The Sirius

For the ‘dog days’ of summer, associated with Sirius, the ‘dog star’, we welcome our guest blogger Tanja Watson, one of Historic England’s Marine Information Officers. Tanja is currently undertaking a project to update our records for Swedish wrecks around the coast of England. Here she highlights the story of a ship named Sirius, wrecked in 1901:

Medal awarded for heroic rescue of Swedish crew

Following on from Ken Hamilton’s recent account of the Swedish vessel Vicuna, lost during the Great Storm of 1883 when over 50 vessels and over 200 crew went down around the North Sea, the Swedish ship Sirius was lost off County Durham, during the Great Storm of 11 to 14 November 1901, which saw around 48 ships lost in England alone. (1) With wind speeds reaching up to force 11 (one point short of a hurricane), it has been described as ‘one of the greatest human disasters before the Great War’. (2)

B&W photo of coastline with large waves crashing on cliffs to the left of the image.
View of storm conditions on the nearby Terrace Beach, Seaham, County Durham, during the ‘North Sea Flood’ storm of 31 January 1953. © and by kind permission of David Angus

The 1901 storm led to a tremendous rescue effort, particularly on the north-east coast of England, which saw some make the ultimate sacrifice to save others, while other rescuers were helpless to save the shipwrecked sailors. (3)

Central to this story is the Silver Medal and official recognition awarded by the Swedish government in gratitude for the bravery and determination shown by the four coastguards who not only managed to rescue the crew of the Sirius, a Swedish barquentine (also described as a schooner) but also that of the Miss Thomas, an English schooner. Both stranded on the same day, Tuesday 12 November 1901, near Hawthorn Hive, between Seaham and Easington in County Durham.

The Sirius, a 223-ton sailing vessel, was built in 1875 in the tiny harbour village of Sikeå, northern Sweden. (4) Although originally named Sikeå, she was re-registered as Sirius to Nyhamn (now Nyhamnsläge) (5) in southern Sweden. On the day she struck, she was bound from Shoreham-by-Sea to Sunderland in ballast to load coal destined for Helsingborg. (6)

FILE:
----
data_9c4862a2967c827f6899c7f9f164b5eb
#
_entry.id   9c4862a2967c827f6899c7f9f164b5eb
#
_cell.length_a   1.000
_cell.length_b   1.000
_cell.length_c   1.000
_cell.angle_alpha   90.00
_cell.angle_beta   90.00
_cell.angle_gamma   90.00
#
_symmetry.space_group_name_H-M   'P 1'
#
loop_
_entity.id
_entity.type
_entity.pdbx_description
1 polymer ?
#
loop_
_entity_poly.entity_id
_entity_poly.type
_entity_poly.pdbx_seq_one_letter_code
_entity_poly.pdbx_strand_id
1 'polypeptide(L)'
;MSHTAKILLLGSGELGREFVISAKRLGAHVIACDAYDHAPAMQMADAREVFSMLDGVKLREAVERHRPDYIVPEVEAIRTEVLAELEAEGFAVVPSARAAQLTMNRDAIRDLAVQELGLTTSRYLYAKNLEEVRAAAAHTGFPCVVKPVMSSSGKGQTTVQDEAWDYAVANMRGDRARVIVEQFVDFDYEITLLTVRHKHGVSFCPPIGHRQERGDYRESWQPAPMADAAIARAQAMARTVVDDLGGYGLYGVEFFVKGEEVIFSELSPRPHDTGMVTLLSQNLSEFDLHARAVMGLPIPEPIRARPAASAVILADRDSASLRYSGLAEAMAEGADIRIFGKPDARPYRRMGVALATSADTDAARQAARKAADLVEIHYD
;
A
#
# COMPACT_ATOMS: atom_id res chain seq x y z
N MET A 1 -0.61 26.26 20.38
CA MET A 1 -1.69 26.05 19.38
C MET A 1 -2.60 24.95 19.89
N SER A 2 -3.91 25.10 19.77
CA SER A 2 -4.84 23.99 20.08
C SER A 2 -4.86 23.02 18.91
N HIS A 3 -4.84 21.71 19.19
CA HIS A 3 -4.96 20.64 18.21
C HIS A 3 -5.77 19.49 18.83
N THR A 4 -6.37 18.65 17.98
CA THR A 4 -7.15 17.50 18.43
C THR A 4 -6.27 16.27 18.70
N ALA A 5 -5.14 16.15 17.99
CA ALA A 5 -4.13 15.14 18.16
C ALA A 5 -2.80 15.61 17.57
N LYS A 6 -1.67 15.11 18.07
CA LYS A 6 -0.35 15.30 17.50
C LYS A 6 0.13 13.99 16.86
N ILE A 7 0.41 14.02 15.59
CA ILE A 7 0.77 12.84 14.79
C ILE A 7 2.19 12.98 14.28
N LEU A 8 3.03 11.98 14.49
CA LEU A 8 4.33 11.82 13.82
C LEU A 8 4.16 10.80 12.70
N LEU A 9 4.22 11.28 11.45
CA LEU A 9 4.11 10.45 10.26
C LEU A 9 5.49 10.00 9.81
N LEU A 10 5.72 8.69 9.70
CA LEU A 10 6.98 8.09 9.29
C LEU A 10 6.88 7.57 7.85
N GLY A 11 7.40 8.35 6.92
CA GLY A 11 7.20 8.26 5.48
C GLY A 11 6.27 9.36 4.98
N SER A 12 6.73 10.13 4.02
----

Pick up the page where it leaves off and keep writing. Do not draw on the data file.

The rocks along this stretch of coastline are broken, rugged and pierced by caverns. Hawthorn, a small agricultural village once surrounded by collieries, with a population of 513 in 1901 (7) had a coastguard station (now a ruin) at Hawthorn Hive and rocket posts at Hawthorn Dene. (8) The station was manned by the Seaham Harbour Life Brigade, (9) one of the Volunteer Life Brigades which once assisted the coastguard services nationally and whose heritage lives on in the three surviving Life Brigades of the nearby coast at Tynemouth, South Shields and Sunderland.

Historic sepia photo of man crossing a small footbridge over a river in light snow and ice conditions. ne gorge lightly dusted with snow.
Hawthorn Dene with the silhouette of the Coastguard Station top left. (HAW 036) © and by kind permission of David Angus

The Sirius struck rocks and stranded half a mile south of the beach. Local newspapers each focus on different aspects of the story. A Swedish newspaper describes it from the point of view of the crew: Captain (Christer or Christian) Pettersson and his crew of 8 were literally between a rock and a hard place. Their lives were at risk either way whether they stayed with the vessel or swam to shore: ‘One of the sailors flung himself into the water with a rope around his waist and attempted to reach land, but it broke off in the strong breakers. Realising what had happened, the rest of the crew quickly donned their life belts, jumped into the sea and started to swim ashore.’ Not long after, the schooner was completely smashed and sank out of sight. Upon reaching the shoreline, the men then discovered the sharp rocks and almost vertical cliffs impossible to scale. (10)

The local news in Tyneside focused on the rescuers’ side of the story:

‘After the crew got ashore, all of them being in an exhausted condition from exposure, they had to be assisted by the coastguards over the rocks and shingle, a distance over a mile, and frequently had to wade breast deep in the surf. They also ran the danger of being hemmed in by the rising tide. The lacerated hands of the coastguards, caused by falling on the jagged rocks, are striking evidence of the heroism and fortitude displayed in the work of rescue.’  (11)

There are a number of clues in the story which tell us where the wreck actually came to grief. The details of ‘half a mile south of the beach’ at Hawthorn Hive, the inhospitable cliffs which confronted the shipwrecked sailors, and the ‘jagged rocks’ which ‘lacerated’ the rescuers’ hands, place the location of the wreck in the vicinity of Shippersea Bay or a little further south at Shippersea Point. The rocks lie in the inter-tidal zone, so also fit well with the incoming tide and the slippery journey over the rocks ‘breast deep’ in water. The distance the coastguards helped the men, ‘over a mile’, would also be well accounted for by the place where they ended up, as we shall see.

Colour photograph taken from the top of grass-covered cliffs on the left, looking down to an empty beach with bare, vertical cliffs rising from it at centre; to the right rocks and sea, all seen under a cloudy sky.